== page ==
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  • Author: Daniel Lupoi x
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BACKGROUND. The relationship between the maxillary sinus floor and the roots of the teeth in the upper arch is essential, especially in the correct diagnosis and treatment of odontogenic maxillary sinusitis. The aim of this study was to determine exactly this distance and to observe the most common teeth situated closely to the maxillary sinus.

MATERIAL AND METHODS. The study was performed in 2020, in the ENT Department of “Sfanta Maria” Hospital, and was made based on computed tomography (CT) scans of the sinuses from the clinic’s archive. The image analysis was performed with a radiologic software. For each tooth, from both right and left upper hemiarcade, the distance between the dental root and the bony floor of the maxillary sinus was measured and the average distances were compared.

RESULTS. Among the present teeth analysed, those with the closest distance were the 1st M (95.15% on the right side and 96.23% on the left side), then the second molars (96.08% on the right side and 90% on the left side). The 2nd and 3rd PM had a similar percentage of the sinusal approach, which varied between 82% and 86%.

CONCLUSION. Knowing these dento-sinusal relationships, there is a win-win situation for both the ENT doctor and the dentist. The paraclinical examination necessary for the analysis of the dento-alveolo-sinusal relation and of the afferent pathology is the imaging one, of choice being the CT and CBCT scans.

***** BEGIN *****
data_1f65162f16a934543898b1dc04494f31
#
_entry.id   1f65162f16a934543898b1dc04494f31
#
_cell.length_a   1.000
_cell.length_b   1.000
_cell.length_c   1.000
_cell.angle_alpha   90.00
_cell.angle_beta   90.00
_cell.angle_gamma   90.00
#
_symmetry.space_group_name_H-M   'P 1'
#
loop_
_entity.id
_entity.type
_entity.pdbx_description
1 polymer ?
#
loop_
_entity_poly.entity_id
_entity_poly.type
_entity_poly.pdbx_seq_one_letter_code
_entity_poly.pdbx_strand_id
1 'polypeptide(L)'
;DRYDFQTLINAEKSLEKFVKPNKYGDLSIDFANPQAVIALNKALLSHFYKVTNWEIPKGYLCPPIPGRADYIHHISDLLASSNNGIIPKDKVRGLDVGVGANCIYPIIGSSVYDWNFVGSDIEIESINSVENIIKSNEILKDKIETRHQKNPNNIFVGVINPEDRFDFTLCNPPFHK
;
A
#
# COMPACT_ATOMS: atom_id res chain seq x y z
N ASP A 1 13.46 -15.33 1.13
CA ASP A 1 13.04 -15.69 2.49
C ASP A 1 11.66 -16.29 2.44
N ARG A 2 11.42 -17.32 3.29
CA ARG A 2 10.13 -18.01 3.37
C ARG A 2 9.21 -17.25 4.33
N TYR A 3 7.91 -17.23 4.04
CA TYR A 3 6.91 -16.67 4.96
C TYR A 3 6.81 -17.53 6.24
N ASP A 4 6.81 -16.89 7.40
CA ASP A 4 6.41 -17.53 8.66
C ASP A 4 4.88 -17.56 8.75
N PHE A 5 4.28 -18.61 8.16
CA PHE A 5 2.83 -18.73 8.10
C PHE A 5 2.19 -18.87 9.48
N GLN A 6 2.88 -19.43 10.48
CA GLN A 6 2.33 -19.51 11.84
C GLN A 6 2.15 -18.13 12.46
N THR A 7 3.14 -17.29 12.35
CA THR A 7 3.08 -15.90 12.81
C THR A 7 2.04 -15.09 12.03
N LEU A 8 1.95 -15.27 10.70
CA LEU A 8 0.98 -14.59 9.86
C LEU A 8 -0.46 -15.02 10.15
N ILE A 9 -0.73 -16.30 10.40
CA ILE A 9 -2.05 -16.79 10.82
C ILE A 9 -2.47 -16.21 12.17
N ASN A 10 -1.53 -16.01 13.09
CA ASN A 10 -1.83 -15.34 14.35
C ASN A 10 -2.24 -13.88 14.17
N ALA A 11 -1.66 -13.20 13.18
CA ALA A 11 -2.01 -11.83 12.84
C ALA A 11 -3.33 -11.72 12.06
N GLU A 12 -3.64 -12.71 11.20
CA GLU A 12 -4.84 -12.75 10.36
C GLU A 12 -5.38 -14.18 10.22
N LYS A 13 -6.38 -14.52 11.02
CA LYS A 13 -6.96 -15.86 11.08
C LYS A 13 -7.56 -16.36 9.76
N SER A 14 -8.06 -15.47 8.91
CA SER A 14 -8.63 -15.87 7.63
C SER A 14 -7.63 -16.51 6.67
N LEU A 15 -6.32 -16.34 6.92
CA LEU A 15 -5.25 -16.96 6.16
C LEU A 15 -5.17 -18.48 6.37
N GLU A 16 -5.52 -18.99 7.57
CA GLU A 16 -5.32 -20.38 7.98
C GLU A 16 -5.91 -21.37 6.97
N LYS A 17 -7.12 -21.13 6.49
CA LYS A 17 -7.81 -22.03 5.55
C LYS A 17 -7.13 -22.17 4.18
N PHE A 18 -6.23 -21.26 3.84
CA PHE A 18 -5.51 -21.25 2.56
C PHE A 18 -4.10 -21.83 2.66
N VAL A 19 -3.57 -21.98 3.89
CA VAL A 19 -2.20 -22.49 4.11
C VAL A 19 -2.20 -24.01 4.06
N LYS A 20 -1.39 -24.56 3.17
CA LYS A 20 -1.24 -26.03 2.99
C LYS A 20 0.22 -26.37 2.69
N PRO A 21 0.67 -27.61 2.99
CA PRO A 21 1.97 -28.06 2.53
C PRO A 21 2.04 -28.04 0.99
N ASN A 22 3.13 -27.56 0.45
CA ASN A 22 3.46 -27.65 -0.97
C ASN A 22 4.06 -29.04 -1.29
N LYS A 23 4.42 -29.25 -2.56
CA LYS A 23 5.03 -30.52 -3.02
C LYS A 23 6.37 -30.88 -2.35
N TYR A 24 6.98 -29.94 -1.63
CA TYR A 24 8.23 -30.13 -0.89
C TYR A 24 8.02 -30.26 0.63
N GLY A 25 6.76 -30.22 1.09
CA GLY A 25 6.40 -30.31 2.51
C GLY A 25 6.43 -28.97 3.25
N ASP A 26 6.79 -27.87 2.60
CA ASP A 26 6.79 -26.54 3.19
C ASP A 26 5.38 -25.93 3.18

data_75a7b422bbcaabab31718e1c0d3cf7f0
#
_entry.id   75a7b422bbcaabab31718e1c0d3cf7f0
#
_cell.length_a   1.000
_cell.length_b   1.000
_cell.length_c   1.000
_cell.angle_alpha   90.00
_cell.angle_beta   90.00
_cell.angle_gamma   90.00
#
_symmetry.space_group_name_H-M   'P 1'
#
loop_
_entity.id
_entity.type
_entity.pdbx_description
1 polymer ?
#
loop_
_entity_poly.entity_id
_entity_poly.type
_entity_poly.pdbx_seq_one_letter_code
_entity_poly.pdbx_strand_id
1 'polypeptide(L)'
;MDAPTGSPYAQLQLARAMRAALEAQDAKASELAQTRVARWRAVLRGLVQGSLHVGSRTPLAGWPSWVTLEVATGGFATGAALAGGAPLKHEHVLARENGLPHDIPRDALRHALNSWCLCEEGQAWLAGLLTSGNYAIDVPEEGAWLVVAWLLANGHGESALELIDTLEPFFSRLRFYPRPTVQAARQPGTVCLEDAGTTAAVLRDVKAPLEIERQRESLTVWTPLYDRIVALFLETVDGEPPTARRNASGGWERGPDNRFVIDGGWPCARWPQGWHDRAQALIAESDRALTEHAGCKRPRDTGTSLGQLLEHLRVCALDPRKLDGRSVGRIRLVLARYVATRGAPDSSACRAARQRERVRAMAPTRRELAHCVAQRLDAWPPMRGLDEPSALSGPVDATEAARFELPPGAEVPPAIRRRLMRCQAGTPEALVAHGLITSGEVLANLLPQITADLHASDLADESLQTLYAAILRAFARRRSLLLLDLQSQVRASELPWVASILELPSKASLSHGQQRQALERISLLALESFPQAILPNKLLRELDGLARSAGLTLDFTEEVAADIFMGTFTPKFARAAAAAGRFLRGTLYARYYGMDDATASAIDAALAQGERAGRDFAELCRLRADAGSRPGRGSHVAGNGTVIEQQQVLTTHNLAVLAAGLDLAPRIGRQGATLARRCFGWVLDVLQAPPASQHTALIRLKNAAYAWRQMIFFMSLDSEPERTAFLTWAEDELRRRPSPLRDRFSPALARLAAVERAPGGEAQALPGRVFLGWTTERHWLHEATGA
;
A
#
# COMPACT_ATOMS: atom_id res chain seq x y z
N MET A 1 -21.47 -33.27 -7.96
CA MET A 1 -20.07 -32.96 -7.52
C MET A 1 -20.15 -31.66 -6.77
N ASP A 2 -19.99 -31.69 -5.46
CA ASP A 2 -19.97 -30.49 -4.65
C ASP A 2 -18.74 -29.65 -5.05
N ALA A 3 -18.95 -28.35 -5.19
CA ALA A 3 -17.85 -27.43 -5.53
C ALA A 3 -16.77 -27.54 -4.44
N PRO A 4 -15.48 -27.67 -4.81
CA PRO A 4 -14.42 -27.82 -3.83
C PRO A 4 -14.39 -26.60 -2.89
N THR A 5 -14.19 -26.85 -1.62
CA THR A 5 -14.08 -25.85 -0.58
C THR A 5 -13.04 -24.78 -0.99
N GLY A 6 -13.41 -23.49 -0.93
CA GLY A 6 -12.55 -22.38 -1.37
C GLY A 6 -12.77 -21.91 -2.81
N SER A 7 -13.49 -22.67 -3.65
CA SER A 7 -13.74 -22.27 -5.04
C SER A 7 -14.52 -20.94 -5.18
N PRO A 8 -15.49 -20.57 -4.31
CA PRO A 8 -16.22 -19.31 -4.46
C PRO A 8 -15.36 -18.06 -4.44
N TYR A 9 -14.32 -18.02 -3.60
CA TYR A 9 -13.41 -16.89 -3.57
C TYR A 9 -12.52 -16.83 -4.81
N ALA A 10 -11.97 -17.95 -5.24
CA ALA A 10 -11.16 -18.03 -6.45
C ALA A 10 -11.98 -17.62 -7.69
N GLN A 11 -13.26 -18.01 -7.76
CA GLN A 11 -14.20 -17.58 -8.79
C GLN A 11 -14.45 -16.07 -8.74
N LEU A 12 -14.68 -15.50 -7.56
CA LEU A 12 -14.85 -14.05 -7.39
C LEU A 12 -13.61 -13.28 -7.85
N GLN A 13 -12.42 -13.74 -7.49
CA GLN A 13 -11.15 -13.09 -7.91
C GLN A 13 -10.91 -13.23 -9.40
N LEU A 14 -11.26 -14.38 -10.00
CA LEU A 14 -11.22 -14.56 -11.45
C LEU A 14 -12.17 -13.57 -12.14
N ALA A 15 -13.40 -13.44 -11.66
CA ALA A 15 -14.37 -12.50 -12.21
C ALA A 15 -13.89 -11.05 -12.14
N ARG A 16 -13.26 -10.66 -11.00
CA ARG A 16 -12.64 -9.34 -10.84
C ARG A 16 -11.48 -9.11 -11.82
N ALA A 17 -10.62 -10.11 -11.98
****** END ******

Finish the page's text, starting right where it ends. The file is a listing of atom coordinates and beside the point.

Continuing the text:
Invasive fungal rhinosinusitides are a group of disorders with three subtypes (acute invasive fungal rhinosinusitis, chronic invasive fungal rhinosinusitis and granulomatous invasive fungal rhinosinusitis), requiring urgent diagnosis and early treatment due to the reserved vital and functional prognosis. This disorder occurs in immunocompromised patients, but it can also occur in immunocompetent people. Aspergillus and Mucormicosis species are the most common microorganisms found in invasive fungal rhinosinusites. The otorhinolaryngologic clinical examination and imaging techniques provide important diagnostic information in patients with risk factors for invasive fungal rhinosinusitis, including intracranial or orbital extension identification. The treatment of invasive fungal rhinosinusites (acute or chronic) consists of reversing immunosuppression, appropriate systemic antifungal therapy and aggressive and prompt surgical debridement of the affected tissues.


The sphenoid bone has a specific development during fetal life, until it reaches its complete dimensions. The sphenoid cavities are usually undeveloped at birth and they reach their full volume only after puberty. Pneumatization of the sphenoid sinus is unpredictable and different for each person.

The authors do not intend to develop a literature review or to compare their experience with data already published. The paper is not an original imagistic study of the authors, it only represents a short communication on the imagistic anatomy of the sphenoid sinus, in order to avoid complications during surgery in the area.

Based on their patients own CT-scan examination, the authors try to classify the anterior, lateral and posterior extensions in close connection with the surgical endoscopic approach of the sphenoid sinus.